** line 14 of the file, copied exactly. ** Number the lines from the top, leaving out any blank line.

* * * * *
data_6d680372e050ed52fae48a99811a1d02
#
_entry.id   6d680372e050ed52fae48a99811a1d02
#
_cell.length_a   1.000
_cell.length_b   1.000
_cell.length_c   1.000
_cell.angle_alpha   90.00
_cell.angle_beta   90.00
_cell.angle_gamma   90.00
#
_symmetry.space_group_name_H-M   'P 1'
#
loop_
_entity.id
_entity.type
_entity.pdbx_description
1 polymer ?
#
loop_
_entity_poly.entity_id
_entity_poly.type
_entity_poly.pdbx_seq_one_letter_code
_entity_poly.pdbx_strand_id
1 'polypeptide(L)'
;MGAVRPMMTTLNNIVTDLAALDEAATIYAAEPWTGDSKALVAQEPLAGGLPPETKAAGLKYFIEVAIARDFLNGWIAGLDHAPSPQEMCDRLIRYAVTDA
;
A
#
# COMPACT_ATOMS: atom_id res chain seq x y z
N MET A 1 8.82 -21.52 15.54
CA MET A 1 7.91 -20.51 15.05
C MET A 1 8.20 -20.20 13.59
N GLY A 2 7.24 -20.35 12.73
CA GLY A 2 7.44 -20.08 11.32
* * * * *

loop_